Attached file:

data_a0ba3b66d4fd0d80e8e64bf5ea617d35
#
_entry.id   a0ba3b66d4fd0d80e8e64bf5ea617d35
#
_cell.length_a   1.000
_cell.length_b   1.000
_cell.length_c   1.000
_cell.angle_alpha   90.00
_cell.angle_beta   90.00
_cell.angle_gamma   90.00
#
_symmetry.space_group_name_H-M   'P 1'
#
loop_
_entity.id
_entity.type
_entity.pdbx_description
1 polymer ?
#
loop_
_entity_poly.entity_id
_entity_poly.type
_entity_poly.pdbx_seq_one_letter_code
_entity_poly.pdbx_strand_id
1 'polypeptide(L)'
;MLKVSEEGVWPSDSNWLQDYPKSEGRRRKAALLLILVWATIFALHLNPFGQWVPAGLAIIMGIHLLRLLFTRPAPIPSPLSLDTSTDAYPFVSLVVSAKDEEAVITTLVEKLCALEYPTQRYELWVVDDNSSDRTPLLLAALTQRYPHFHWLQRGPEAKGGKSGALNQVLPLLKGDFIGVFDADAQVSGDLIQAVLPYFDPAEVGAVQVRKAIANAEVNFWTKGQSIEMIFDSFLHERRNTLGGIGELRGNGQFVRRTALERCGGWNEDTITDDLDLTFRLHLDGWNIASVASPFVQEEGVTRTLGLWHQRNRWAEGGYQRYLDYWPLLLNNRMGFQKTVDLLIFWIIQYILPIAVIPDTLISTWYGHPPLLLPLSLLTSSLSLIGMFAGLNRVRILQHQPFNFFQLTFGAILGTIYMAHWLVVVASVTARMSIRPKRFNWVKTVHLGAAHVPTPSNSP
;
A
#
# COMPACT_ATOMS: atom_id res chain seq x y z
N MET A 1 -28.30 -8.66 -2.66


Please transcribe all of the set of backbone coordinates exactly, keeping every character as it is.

data_a0ba3b66d4fd0d80e8e64bf5ea617d35
#
_entry.id   a0ba3b66d4fd0d80e8e64bf5ea617d35
#
_cell.length_a   1.000
_cell.length_b   1.000
_cell.length_c   1.000
_cell.angle_alpha   90.00
_cell.angle_beta   90.00
_cell.angle_gamma   90.00
#
_symmetry.space_group_name_H-M   'P 1'
#
loop_
_entity.id
_entity.type
_entity.pdbx_description
1 polymer ?
#
loop_
_entity_poly.entity_id
_entity_poly.type
_entity_poly.pdbx_seq_one_letter_code
_entity_poly.pdbx_strand_id
1 'polypeptide(L)'
;MLKVSEEGVWPSDSNWLQDYPKSEGRRRKAALLLILVWATIFALHLNPFGQWVPAGLAIIMGIHLLRLLFTRPAPIPSPLSLDTSTDAYPFVSLVVSAKDEEAVITTLVEKLCALEYPTQRYELWVVDDNSSDRTPLLLAALTQRYPHFHWLQRGPEAKGGKSGALNQVLPLLKGDFIGVFDADAQVSGDLIQAVLPYFDPAEVGAVQVRKAIANAEVNFWTKGQSIEMIFDSFLHERRNTLGGIGELRGNGQFVRRTALERCGGWNEDTITDDLDLTFRLHLDGWNIASVASPFVQEEGVTRTLGLWHQRNRWAEGGYQRYLDYWPLLLNNRMGFQKTVDLLIFWIIQYILPIAVIPDTLISTWYGHPPLLLPLSLLTSSLSLIGMFAGLNRVRILQHQPFNFFQLTFGAILGTIYMAHWLVVVASVTARMSIRPKRFNWVKTVHLGAAHVPTPSNSP
;
A
#
# COMPACT_ATOMS: atom_id res chain seq x y z
N MET A 1 -28.30 -8.66 -2.66